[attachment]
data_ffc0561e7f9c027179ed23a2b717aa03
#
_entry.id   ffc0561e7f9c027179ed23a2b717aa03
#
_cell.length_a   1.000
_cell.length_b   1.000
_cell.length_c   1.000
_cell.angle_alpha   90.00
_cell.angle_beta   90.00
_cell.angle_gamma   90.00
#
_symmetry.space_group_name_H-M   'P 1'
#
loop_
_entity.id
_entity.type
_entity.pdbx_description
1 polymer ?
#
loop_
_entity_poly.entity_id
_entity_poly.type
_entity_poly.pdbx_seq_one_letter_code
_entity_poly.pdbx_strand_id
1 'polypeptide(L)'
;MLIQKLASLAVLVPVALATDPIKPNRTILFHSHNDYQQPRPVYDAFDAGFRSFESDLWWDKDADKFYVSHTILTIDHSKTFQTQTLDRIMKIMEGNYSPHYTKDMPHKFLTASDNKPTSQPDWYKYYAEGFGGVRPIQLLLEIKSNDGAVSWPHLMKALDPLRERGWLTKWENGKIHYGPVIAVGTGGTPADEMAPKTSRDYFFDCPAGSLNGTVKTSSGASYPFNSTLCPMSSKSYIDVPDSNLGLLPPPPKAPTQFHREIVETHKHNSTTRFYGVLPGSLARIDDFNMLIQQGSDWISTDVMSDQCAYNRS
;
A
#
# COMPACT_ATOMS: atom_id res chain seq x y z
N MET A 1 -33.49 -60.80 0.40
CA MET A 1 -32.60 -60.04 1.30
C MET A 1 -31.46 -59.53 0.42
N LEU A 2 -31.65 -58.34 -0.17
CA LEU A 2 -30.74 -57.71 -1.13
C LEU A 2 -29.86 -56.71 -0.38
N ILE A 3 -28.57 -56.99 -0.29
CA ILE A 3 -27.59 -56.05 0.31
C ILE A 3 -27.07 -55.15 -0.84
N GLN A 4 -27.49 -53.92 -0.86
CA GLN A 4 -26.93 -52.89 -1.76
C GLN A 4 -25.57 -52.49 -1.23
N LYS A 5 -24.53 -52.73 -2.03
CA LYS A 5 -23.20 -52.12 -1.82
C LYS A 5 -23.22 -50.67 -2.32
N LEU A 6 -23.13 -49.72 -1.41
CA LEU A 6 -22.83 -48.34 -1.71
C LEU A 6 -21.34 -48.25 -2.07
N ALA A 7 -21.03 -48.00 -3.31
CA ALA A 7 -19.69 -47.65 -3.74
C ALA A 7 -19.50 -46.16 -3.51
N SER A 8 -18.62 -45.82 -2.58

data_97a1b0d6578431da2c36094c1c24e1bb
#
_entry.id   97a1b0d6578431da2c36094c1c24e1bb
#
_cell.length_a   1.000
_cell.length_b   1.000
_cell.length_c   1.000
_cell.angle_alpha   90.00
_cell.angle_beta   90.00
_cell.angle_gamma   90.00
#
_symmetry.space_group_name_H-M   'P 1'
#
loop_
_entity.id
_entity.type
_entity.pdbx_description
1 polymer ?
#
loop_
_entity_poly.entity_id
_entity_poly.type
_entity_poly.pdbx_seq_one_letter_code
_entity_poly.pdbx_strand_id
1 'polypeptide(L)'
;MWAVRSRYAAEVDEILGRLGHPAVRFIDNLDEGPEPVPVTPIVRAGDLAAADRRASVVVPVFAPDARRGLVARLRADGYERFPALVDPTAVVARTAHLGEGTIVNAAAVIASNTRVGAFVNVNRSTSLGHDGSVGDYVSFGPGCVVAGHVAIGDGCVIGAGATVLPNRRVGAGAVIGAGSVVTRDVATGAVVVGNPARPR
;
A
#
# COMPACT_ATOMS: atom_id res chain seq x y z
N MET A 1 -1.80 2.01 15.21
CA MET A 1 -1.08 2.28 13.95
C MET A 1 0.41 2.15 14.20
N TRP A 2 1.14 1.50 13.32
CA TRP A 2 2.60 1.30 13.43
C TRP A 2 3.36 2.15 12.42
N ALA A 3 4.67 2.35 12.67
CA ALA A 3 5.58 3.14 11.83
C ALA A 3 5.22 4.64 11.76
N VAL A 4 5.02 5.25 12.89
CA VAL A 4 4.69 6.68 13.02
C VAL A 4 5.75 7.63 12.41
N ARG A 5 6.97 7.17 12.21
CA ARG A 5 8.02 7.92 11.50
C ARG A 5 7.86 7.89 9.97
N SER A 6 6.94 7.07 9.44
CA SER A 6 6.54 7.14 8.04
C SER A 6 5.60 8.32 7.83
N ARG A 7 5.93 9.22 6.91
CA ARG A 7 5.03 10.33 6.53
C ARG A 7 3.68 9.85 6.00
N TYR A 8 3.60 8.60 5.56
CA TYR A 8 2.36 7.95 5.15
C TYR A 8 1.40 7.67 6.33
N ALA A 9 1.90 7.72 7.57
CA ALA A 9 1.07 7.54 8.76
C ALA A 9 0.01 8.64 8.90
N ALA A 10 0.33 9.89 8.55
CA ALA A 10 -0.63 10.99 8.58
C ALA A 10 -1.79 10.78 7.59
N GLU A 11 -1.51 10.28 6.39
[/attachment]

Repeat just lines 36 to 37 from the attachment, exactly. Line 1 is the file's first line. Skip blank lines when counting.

C LEU A 2 -29.86 -56.71 -0.38
N ILE A 3 -28.57 -56.99 -0.29